Using DKMS to build Asterisk's dahdi-linux modules


The XiVO application runs using Asterisk, an open-source telephony software. In order to work properly, this software uses DAHDI, a collection of open source drivers. Those drivers contain some modules that need to be recompiled every time the kernel of the machine is updated.
As of May 2019, the recompilation of those modules was done manually - that had to be done every time the kernel was updated, thus taking a lot of time that could have been used to do something else.
DKMS is a framework which allows automatic rebuilding of modules when a new kernel is installed. Getting those modules to build with DKMS allows them to build themselves automatically at every kernel update, thus saving precious time.

This article will guide you through what DAHDI is, explain what were the consequences of having to build its modules manually and how using DKMS solved those by allowing DAHDI’s modules to build themselves.

What is DAHDI?

DAHDI stands for Digium Asterisk Hardware Device Interface.

It is a collection of open source drivers (for Linux) which act as an interface with different kinds of telephony related hardware. DAHDI is made of two parts:

Here, we will focus on dahdi-linux, as dahdi-tools does not depend of the kernel version and therefore does not need to be recompiled when the kernel is updated.

The DAHDI modules are needed for several things in XiVO to work properly, among which figure the conference calls.

Problem: dahdi-linux had to be built manually

Contrary to most packages which can be installed on your machine regardless of your kernel version - provided that it’s not too old, some packages actually need to be built against the Linux kernel. This means that during their build process, they will need to access your kernel headers in /usr/src. A bad repercussion of this is that if you update your kernel version, the package will stop working. dahdi-linux is one of those packages, but there are many others, such as VirtualBox.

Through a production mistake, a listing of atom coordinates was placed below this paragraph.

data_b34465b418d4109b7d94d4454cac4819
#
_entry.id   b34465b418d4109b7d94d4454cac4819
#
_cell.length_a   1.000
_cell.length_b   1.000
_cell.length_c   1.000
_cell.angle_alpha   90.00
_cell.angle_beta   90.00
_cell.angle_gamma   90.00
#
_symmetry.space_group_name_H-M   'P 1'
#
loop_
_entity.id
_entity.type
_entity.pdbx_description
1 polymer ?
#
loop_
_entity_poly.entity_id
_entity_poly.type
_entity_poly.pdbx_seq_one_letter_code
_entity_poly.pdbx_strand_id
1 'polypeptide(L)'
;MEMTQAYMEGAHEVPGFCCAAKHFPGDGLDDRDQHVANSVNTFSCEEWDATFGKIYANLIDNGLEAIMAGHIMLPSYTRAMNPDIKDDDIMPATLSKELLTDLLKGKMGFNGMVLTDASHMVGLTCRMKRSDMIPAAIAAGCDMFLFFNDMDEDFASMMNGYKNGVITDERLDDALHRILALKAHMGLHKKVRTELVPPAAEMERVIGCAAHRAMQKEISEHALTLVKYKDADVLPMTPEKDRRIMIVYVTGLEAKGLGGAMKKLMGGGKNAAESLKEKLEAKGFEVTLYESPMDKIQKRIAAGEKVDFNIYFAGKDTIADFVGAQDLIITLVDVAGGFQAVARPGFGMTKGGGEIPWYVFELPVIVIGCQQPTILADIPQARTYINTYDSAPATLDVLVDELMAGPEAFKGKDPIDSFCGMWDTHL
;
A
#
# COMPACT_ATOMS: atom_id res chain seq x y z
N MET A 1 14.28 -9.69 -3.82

XiVO’s dahdi-linux package is slightly modified so it better suits the application’s needs. Unfortunately, this means that the building of the package needs to be done by the XiVO team - that was the case for each and every single kernel version, hence limiting users to a number of kernel versions, the ones for which the dahdi-linux-modules package had been built.

Building the packages ourselves for every kernel version had several drawbacks:

  • Since it was a manual operation, it cost precious time that could have been used doing something else;
  • It prevented clients from updating their kernel version until the corresponding dahdi-linux-modules package was built and uploaded;
  • Only a limited number of dahdi-linux-modules packages were built, so only a handful of kernel versions were supported;
  • Every kernel version meant a new dahdi-linux-modules version, which had to be deployed on every XiVO LTS manually;
  • Finally, the number of different dahdi-linux-modules packages was starting to get out of hand: